In Osaka (the largest city in the Kansai region), where this dish is said to have originated, okonomiyaki is prepared much like a pancake. The batter and other ingredients are pan-fried on both sides on either a teppan or a pan using metal spatulas that are later used to slice the dish when it has finished cooking. Cooked okonomiyaki is topped with ingredients that include otafuku/okonomiyaki sauce (similar to Worcestershire sauce but thicker and sweeter), aonori (seaweed flakes), katsuobushi (bonito flakes), Japanese mayonnaise, and pickled ginger (beni shoga).
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Japanese Street Food - OKONOMIYAKI Seafood Pancake Osaka Japan

Okonomiyaki - Street Food in Osaka, Japan

Osaka Pizza, in Japan commonly known as Okonomiyaki, prepared in the streets of Osaka -

japanese street food - okonomiyaki ( tochigi )

Okonomiyaki o-konomi-yaki is a Japanese savory pancake containing a variety of ingredients. The name is derived from the word okonomi, meaning how you like or what you like, and yaki meaning grill. Okonomiyaki is mainly associated with the Kansai or Hiroshima areas of Japan, but is widely available throughout the country. Toppings and batters tend to vary according to region. In Tokyo, there is a semi-liquid okonomiyaki called 'monjayaki.'
Kansai- or Osaka-style okonomiyaki is the predominant version of the dish, found throughout most of Japan. The batter is made of flour, grated nagaimo (a type of yam), water or dashi, eggs and shredded cabbage, and usually contains other ingredients such as green onion, meat (generally thin pork belly, often mistaken for bacon), octopus, squid, shrimp, vegetables, konjac, mochi or cheese. Okonomiyaki is sometimes compared to an omelette or a pancake and may be referred to as a Japanese pizza or Osaka soul food
Some okonomiyaki restaurants are grill-it-yourself establishments, where the server produces a bowl of raw ingredients that the customer mixes and grills at tables fitted with teppan, or special hotplates. They may also have a diner-style counter where the cook prepares the dish in front of the customers.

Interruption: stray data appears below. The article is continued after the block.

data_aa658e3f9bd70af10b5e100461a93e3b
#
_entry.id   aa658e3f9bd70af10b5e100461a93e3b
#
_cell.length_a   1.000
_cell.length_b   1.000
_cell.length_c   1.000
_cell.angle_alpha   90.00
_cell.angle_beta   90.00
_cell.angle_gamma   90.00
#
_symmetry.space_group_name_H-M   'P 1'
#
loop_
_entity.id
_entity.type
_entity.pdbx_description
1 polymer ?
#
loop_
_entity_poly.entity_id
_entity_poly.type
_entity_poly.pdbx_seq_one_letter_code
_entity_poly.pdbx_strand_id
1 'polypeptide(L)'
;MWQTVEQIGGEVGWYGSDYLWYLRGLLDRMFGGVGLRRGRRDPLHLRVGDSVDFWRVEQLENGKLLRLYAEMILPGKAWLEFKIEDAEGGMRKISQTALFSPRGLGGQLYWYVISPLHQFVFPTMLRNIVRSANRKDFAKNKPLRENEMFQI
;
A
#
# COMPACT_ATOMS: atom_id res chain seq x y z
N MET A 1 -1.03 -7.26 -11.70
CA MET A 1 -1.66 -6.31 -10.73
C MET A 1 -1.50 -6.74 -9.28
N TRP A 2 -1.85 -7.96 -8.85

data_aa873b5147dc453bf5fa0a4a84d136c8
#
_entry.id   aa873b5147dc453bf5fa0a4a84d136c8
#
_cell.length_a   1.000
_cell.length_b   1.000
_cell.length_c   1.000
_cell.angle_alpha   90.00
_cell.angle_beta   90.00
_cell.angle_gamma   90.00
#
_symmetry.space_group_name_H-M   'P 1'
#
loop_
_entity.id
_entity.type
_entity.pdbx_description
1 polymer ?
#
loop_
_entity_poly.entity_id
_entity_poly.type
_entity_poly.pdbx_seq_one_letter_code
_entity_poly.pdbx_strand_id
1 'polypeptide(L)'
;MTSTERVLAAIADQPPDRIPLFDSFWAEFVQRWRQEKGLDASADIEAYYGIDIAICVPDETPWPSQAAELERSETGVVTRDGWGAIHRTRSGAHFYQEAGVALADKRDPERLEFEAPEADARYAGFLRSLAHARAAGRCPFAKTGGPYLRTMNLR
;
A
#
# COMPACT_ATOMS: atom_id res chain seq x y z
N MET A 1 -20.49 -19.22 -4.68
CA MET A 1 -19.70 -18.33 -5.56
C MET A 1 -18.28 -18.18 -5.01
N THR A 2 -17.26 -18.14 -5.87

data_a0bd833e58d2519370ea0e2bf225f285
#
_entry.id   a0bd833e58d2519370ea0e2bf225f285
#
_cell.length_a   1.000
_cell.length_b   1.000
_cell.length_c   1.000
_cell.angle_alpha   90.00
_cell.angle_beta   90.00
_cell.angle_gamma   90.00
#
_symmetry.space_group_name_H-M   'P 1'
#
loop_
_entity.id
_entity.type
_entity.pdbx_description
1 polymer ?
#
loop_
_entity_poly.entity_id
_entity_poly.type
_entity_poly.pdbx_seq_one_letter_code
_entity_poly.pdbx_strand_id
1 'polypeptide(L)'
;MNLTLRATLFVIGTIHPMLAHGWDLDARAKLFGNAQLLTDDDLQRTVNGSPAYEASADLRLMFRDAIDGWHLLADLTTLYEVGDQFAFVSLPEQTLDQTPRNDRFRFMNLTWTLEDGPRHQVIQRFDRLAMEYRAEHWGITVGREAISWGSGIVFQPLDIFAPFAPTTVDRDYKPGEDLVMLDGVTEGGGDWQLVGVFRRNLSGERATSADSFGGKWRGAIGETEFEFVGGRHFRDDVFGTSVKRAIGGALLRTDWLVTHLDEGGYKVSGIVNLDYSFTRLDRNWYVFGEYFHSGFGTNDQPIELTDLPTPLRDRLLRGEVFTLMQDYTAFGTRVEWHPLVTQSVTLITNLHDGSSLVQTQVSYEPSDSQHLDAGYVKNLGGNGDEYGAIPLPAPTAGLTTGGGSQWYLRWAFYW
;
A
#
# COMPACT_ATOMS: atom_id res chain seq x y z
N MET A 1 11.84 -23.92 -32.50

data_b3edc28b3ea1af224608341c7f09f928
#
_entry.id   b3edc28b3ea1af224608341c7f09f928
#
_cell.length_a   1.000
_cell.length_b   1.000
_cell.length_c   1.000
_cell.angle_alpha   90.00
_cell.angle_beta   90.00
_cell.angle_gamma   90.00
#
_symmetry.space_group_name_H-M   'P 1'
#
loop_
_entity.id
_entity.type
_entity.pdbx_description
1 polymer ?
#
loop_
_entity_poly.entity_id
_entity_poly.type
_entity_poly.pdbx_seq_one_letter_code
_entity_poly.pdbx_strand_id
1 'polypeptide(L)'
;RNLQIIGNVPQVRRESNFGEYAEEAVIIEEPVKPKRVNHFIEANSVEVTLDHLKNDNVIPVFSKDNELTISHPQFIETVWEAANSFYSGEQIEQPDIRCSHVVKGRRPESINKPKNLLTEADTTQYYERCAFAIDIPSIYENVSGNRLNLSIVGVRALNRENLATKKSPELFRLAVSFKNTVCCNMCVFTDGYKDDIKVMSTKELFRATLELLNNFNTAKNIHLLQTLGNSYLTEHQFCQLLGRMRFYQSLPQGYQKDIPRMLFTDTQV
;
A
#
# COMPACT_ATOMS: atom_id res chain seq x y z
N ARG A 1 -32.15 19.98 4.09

In Osaka (the largest city in the Kansai region), where this dish is said to have originated, okonomiyaki is prepared much like a pancake. The batter and other ingredients are pan-fried on both sides on either a teppan or a pan using metal spatulas that are later used to slice the dish when it has finished cooking. Cooked okonomiyaki is topped with ingredients that include otafuku/okonomiyaki sauce (similar to Worcestershire sauce but thicker and sweeter), aonori (seaweed flakes), katsuobushi (bonito flakes), Japanese mayonnaise, and pickled ginger (beni shoga).

???????? Japanese Street Food - Okonomiyaki

So you came to Tokyo to eat? You'd need a whole month just to make it through the highlights of this world-class – some would say world's best – food city. But you can do a lot in a day, from trawling the markets and department stores to splurging on sushi and sake.

The best thing about Tokyo for food-lovers is you can eat and drink well on any budget. This itinerary hits the higher end of midrange (you could spend less, but you could spend a whole lot more). Take it down a notch by swapping one of the meals for ramen, which hardly ever disappoints.

Subscribe For More #JapaneseStreetFood #StreetFood #Food

Okonomiyaki - Japanese Food in Nara (Japan)

Cheese and spicy fish roe Okonomiyaki in a family run restaurant in Nara, the former capital of Japan - I am not the biggest fan of Okonomiyaki, but the cheese and pollock roe are a nice mix and made this Okonomiyaki great.

japanese street food - various OKONOMIYAKI compilation